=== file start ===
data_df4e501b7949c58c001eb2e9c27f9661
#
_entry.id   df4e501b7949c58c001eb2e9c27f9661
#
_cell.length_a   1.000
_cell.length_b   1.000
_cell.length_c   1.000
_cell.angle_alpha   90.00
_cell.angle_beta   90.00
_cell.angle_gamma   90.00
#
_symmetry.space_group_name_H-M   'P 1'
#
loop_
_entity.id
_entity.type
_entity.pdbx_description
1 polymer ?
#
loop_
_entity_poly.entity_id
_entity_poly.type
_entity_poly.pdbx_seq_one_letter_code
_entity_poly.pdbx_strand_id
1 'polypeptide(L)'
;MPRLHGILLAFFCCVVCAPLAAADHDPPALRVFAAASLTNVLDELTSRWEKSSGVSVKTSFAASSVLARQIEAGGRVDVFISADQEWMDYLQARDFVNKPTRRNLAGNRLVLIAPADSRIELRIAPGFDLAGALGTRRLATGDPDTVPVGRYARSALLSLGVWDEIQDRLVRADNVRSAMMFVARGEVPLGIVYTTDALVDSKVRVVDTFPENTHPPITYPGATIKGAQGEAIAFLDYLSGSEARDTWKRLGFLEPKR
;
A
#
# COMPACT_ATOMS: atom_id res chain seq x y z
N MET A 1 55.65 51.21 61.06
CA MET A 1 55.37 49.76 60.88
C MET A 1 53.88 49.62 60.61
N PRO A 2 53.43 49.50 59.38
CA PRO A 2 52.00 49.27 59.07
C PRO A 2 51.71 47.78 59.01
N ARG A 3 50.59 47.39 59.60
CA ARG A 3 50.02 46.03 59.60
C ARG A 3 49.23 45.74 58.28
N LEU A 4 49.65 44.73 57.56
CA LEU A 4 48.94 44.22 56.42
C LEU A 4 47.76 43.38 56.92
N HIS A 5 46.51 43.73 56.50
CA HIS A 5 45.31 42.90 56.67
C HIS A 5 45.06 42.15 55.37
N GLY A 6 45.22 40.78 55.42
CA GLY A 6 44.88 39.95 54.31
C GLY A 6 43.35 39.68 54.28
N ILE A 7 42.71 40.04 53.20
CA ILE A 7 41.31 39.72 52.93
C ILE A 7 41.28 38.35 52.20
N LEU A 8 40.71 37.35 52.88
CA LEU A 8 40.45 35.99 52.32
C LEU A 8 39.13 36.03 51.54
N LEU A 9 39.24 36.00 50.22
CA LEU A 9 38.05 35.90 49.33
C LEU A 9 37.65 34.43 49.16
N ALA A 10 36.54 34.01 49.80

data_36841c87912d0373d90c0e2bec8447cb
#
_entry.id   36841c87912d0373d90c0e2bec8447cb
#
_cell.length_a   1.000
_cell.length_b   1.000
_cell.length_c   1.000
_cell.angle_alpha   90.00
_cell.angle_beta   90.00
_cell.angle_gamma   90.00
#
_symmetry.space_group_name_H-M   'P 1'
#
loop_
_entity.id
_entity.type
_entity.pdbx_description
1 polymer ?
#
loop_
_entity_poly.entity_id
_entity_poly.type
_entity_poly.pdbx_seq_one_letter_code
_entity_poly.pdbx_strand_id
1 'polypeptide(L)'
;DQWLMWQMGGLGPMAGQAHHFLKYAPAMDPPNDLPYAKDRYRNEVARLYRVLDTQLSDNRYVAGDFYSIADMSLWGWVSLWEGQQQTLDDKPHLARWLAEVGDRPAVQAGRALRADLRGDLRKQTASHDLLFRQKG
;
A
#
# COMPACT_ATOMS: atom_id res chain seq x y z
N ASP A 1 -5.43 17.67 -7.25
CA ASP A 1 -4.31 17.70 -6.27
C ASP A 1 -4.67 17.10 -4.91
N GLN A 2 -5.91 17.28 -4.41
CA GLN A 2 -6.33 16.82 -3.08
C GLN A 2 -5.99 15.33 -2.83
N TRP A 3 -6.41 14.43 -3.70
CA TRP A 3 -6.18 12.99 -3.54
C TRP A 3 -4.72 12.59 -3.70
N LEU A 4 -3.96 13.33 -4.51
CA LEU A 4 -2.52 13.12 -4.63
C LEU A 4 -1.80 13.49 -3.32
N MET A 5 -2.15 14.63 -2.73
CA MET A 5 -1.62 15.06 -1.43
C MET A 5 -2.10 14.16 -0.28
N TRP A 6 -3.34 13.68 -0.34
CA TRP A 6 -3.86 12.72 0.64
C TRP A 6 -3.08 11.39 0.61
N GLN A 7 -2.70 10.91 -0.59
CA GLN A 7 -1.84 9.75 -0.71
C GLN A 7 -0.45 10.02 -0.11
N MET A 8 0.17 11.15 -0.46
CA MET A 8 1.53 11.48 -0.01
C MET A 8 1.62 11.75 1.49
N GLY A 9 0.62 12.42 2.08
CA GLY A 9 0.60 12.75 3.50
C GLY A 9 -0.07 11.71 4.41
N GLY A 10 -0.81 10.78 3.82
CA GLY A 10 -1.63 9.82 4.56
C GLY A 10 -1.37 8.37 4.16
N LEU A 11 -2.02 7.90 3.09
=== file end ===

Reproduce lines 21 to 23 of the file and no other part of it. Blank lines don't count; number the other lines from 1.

_entity_poly.entity_id
_entity_poly.type
_entity_poly.pdbx_seq_one_letter_code